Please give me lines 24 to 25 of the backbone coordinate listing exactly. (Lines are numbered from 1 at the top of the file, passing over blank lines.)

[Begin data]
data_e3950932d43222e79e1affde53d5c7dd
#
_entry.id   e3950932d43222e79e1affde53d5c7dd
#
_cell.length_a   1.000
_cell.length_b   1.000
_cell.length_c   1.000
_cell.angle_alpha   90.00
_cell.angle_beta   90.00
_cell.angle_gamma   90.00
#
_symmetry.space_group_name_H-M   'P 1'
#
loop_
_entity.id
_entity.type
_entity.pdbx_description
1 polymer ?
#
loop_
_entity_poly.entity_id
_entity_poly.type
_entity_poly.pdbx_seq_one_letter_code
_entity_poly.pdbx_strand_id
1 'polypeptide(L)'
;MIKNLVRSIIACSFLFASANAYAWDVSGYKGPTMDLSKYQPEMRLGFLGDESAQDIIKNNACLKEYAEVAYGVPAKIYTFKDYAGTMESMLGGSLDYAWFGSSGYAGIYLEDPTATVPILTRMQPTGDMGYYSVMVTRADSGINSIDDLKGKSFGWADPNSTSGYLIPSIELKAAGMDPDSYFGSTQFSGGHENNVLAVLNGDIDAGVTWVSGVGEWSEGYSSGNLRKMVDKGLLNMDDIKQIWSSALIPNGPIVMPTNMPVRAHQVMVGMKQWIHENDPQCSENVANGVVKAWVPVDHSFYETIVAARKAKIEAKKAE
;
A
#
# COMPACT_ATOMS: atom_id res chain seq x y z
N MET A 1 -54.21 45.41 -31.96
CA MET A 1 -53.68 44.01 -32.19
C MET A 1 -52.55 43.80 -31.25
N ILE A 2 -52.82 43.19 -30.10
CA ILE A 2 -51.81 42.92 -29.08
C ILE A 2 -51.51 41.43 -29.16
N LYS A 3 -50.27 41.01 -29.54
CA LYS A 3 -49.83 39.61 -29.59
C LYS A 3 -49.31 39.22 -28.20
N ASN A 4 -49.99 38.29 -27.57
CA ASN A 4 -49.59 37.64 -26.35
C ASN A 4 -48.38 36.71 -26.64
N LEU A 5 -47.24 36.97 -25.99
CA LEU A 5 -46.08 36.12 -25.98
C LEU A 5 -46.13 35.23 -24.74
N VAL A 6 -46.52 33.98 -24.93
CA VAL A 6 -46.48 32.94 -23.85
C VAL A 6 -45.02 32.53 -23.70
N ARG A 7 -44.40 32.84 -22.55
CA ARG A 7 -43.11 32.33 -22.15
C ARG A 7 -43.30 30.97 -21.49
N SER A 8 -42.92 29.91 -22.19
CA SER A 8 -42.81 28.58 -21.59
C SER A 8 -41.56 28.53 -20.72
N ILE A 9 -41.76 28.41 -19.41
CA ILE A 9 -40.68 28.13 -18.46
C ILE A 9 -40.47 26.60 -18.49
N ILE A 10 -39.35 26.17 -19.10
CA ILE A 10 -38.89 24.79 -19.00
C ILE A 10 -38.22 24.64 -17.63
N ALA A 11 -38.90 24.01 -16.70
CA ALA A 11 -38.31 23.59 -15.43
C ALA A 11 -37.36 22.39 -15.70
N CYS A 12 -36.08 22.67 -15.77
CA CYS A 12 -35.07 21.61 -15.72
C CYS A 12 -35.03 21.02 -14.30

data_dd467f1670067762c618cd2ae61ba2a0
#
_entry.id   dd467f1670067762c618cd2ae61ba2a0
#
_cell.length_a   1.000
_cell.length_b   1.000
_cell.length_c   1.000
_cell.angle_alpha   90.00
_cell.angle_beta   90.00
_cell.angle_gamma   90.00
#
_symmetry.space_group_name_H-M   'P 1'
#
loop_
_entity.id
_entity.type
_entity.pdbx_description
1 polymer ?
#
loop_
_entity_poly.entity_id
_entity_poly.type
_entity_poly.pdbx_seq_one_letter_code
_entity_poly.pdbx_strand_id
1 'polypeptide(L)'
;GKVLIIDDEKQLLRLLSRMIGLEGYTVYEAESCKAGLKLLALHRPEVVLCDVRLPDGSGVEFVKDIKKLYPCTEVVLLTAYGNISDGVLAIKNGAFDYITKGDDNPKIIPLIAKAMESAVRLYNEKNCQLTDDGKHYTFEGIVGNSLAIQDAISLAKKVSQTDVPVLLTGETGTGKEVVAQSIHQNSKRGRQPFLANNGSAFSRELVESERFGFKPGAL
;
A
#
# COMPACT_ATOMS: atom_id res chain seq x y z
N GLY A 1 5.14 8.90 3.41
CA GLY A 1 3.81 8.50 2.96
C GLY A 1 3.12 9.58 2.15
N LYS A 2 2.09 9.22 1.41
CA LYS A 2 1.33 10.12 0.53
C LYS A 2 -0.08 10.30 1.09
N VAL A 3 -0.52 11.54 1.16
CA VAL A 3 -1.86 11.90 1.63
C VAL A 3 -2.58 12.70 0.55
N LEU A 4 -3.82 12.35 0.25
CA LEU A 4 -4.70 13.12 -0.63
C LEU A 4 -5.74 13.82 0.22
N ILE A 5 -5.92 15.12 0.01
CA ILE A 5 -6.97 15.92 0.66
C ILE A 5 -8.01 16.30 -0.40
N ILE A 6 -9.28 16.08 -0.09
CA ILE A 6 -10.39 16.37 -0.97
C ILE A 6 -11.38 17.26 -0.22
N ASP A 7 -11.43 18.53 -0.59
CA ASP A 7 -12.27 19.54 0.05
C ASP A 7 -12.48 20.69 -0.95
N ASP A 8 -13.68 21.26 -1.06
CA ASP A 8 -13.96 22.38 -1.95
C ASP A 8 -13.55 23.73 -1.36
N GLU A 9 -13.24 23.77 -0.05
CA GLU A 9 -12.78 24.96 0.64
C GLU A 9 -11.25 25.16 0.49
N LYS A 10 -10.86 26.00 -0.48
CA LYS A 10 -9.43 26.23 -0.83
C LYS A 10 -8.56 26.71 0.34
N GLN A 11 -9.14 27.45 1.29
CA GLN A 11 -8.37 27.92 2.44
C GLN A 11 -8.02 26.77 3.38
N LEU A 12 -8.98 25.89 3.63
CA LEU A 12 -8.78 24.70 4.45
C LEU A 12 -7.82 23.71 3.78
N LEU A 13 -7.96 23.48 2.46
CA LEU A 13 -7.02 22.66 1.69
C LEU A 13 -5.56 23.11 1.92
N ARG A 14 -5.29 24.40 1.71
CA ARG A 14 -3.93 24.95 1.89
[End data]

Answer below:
_entity_poly.pdbx_strand_id
1 'polypeptide(L)'